FIRE simply means that you think about where your money is going and make responsible, logical decisions when it comes to spending it or not. It means that you become comfortable with having what you need and learn that buying stuff will not necessarily make you happy or solve your problems. It means you start learning to do things for yourself instead of throwing money at all of your problems.

FIRE means that you start saving for a life where the ‘extras’ really are extras and are no longer necessary because you’re not stuck in a job you hate. Imagine living every day where you get to decide what you’re going to do, where no one comes storming into your cubicle to yell at you for some perceived mistake, where John Q. Public doesn’t throw a fit because his eggs are runny and of course it’s your fault.

I don’t know about you but that makes it worth it to give up a few things today to get that a few years from now.

But, but, C.J., I only make a little more than minimum wage. How am I supposed to save and survive? After all, even you say life is too damn short.

Yep, life is way too damn short – to be working in a job you hate, living for the weekend only to become so stressed out on Sunday at the thought of having to go back that you act like an ass for the whole day. Life is way too damn short to be wasting money on things that can only bring fleeting happiness and peace.

But, but, C.J., I have bills. I have student loans. I have kids.

Yep, legitimate concerns. I’ve been there. But see all the debt you’ve collected up to now doesn’t mean you have to continue to spend money you don’t have. There are all kinds of ways to have fun, eat way too much, live without going into debt.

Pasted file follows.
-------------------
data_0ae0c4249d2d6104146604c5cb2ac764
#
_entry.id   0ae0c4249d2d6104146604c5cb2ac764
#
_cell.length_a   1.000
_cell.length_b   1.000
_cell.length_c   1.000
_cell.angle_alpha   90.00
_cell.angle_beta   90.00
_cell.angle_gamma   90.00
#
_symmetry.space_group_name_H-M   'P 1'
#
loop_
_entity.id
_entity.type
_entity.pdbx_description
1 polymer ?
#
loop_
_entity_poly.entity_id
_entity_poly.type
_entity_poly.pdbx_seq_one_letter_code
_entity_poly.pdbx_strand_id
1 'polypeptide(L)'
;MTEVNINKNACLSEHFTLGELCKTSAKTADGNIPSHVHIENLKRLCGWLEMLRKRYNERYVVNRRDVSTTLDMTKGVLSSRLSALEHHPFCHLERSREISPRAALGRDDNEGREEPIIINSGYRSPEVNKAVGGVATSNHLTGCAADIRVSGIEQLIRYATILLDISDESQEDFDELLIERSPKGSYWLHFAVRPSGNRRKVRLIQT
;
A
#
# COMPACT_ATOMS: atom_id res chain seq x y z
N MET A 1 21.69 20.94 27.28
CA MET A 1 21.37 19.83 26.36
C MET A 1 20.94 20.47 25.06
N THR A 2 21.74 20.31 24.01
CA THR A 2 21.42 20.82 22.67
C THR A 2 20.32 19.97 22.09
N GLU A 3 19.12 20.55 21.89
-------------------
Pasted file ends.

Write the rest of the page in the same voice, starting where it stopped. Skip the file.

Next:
But, but, C.J., my friends are going out. My friends just bought a new car, house, dog. My friends want me to go on vacation with them. They have all this stuff.

Get over it. There will always be someone who has more, who has what you want, who looks like that have it all. Here’s a little tip, though, their life is shit sometimes, too. There’s an area of their life they feel just as bad as you do about yours.

Look, sacrifice is not fun. If it was no one would be in debt and we wouldn’t have an epidemic of instant gratification. No, sacrifice, work, effort is not fun but it’s satisfying and worth it.

And just so you know that I’m not talking out of turn, R.J. and I were both bringing home around $30k a year when we both lost our jobs a couple of years ago. Of course R.J. had a few other irons in the fire and continues to do so, which he is able to do full-time all because we made the conscious decision to stop spending money on frivolous things about 5 years ago.

Most of the time… Hey, we’re human and have a Costco membership.

All I’m saying is that FIRE is possible if you want it to be. And you don’t have to be a millionaire. You just have to want it.

In case you would like a more in-depth explanation of FIRE and frugality I highly recommend you check out Mr. Money Mustache. He gives great insight into the lifestyle and sneaky ways we waste money without knowing it.

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5 thoughts on “Financial Independence – Not Just for the Rich

  1. In some ways, I think that the same forces or urges that make someone want to earn a lot of money, also result in them spending their money.
    I worked in a high paying industry and there was a lot of flashy people – even the non-flashy people were spending them money on expensive houses.
    More introverted or internally validating people are better at saving – although maybe not attracted to the high paying jobs that come with the status and bling?

    Liked by 1 person